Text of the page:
“In 1983, the Sri Lankan tensions between the Tamils and the Sinhalese broke into civil war. On quiet, secluded Sal Mal Lane, the Horvaths and their neighbors are not sheltered from the turmoil, and the prejudices of the greater world find their way onto their secluded street. The coming of age of the children on Sal Mal Lane and the loss of one innocent in particular shatters their world. On Sal Mal Lane is a beautifully written, heartbreaking story of a foreign yet somehow familiar time and place.”
— Ellen Richmond, Children's Book Cellar, Waterville, ME
In the tradition of In the Time of the Butterflies and The Kite Runner, a tender, evocative novel about the years leading up to the Sri Lankan civil war
* A Library Journal Best Indie Fiction of 2013 * A Largehearted Boy Best Book of the Year *
On the day the Herath family moves in, Sal Mal Lane is still a quiet street, disturbed only by the cries of the children whose triumphs and tragedies sustain the families that live there. As the neighbors adapt to the newcomers in different ways, the children fill their days with cricket matches, romantic crushes, and small rivalries. But the tremors of civil war are mounting, and the conflict threatens to engulf them all.
In a heartrending novel poised between the past and the future, the innocence of the children—a beloved sister and her overprotective siblings, a rejected son and his twin sisters, two very different brothers—contrasts sharply with the petty prejudices of the adults charged with their care. In Ru Freeman's masterful hands, On Sal Mal Lane, a story of what was lost to a country and her people, becomes a resounding cry for reconciliation.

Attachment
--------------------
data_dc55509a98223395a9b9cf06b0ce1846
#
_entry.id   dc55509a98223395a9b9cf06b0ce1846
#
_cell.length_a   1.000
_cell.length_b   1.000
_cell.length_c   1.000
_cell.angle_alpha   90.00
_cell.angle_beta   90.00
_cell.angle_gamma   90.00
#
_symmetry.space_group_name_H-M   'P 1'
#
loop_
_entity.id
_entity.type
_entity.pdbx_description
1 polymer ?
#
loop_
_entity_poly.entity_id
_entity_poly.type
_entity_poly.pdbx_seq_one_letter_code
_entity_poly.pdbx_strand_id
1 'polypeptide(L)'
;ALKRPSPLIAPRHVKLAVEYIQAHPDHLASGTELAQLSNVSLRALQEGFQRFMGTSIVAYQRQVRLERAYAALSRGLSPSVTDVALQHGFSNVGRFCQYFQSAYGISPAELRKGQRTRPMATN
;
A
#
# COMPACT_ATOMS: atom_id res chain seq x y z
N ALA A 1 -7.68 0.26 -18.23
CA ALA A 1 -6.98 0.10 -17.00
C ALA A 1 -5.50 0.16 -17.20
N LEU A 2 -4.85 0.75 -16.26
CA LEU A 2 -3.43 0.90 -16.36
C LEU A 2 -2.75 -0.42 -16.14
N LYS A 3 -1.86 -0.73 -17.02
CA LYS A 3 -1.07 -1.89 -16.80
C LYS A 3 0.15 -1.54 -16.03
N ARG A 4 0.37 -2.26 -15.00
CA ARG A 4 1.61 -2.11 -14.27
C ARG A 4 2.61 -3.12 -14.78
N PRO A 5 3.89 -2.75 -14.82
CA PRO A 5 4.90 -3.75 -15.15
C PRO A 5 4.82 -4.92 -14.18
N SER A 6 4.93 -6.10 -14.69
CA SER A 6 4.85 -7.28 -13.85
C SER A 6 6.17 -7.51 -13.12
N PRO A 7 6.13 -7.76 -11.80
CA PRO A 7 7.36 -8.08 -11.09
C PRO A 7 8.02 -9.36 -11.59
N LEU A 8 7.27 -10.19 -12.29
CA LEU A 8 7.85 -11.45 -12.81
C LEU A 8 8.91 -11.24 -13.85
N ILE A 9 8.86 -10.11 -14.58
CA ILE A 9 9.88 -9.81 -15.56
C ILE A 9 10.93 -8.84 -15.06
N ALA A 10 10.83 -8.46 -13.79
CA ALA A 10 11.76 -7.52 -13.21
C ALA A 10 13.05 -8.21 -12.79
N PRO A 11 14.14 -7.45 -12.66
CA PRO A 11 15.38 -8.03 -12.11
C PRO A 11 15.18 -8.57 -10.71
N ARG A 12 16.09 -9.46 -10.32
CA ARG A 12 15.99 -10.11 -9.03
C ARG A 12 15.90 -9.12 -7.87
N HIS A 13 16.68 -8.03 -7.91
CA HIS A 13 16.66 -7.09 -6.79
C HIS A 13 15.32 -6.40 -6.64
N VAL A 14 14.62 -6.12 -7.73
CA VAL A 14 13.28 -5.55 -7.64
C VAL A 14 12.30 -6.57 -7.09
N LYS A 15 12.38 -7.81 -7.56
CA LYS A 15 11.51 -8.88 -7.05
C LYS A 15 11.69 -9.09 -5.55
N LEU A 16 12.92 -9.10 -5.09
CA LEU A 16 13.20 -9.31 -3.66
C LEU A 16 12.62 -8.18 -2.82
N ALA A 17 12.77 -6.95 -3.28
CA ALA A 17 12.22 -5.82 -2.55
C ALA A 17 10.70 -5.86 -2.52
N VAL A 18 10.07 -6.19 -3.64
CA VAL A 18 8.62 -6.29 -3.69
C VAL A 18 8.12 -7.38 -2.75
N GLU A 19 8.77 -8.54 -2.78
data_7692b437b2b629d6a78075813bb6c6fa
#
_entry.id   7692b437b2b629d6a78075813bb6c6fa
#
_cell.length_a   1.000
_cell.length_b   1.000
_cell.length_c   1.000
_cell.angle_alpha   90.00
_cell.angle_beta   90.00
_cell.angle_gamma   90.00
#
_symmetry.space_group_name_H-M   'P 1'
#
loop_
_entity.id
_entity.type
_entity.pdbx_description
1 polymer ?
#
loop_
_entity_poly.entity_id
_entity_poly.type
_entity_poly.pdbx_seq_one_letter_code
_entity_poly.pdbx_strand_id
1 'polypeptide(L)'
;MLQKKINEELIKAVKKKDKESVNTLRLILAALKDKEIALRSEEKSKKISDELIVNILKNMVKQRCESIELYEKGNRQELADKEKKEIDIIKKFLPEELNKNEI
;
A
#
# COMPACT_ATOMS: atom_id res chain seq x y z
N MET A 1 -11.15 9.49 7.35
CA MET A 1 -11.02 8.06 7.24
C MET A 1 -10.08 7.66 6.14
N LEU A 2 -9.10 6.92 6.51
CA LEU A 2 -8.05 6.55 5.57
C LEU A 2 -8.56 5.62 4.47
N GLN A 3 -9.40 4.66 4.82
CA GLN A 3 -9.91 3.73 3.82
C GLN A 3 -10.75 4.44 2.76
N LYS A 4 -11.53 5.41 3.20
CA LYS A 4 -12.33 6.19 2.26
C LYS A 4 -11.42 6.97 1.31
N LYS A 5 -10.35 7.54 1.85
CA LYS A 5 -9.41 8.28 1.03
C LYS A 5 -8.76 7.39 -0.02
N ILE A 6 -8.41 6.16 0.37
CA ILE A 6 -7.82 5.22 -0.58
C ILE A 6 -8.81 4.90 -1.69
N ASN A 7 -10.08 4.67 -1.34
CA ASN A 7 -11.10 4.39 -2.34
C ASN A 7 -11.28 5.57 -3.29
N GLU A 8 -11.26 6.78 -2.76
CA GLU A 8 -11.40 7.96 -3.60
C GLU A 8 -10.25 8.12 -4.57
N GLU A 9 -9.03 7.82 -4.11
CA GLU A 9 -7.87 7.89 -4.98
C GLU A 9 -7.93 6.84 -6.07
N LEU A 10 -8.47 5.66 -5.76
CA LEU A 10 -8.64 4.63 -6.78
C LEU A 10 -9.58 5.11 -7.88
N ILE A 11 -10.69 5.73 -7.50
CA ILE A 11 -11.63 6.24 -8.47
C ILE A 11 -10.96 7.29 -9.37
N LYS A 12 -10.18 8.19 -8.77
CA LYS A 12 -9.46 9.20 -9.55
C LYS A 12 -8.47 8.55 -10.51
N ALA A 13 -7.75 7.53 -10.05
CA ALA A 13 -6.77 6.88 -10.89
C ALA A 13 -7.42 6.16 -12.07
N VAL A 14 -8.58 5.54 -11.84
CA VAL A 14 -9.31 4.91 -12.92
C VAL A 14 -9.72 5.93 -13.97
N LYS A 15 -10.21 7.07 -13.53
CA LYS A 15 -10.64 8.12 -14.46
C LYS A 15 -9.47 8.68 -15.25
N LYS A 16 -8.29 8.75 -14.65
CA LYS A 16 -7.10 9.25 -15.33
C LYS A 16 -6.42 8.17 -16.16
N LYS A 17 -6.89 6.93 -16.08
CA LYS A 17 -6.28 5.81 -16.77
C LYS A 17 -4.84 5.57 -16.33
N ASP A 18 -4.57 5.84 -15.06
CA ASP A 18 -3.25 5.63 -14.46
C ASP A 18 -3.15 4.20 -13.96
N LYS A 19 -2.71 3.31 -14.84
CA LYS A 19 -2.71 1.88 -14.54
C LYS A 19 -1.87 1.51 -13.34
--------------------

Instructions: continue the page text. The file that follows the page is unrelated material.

“[A] rich, sensory novel. . . . Freeman never strays far from the neighborhood's youngest inhabitants. They are wondrous to behold, with their intelligence, imagination and innocence. I don't know that I've seen children more opulently depicted in fiction since Dickens. . . . The novel soars [with] its sensory beauty, language and humor.” —Cristina Garcia, The New York Times Book Review
“Freeman's powerful second novel focuses on ordinary children living their lives as war clouds build.” —People, "Great Reads"
“Piercingly intelligent and shatter-your-heart profound, Ru Freeman's On Sal Mal Lane is as luminous as it is wrenching, as fierce as it is generous. This is a riveting, important, beauty of a book.” —Cheryl Strayed, author of Wild and Tiny Beautiful Things
“[Freeman's] individual characters are nuanced and richly written--you wish you could just stay on their peaceful lane forever, but of course you can't, and neither can they.” —Oprah.com, "Book of the Week"
“Freeman draws all of her characters artfully as she uses her lane and its inhabitants to reflect a larger, troubled world. . . . Not entirely pessimistic about human nature, Freeman even holds out a faint hope for reconciliation, in well-directed words of kindness.” —The Miami Herald
“I finished the novel . . . with a deeper respect for the human spirit, despite what politics, violence, and loss can do to it.” —The Millions
“On Sal Mal Lane succeeds, gathering gravitas and emotional depth. . . . Freeman makes it a choice reading destination.” —Newsday
“Ru Freeman's On Sal Mal Lane is stupendous. . . . With prose both lingering and breathtaking” —Terry Hong, Bookslut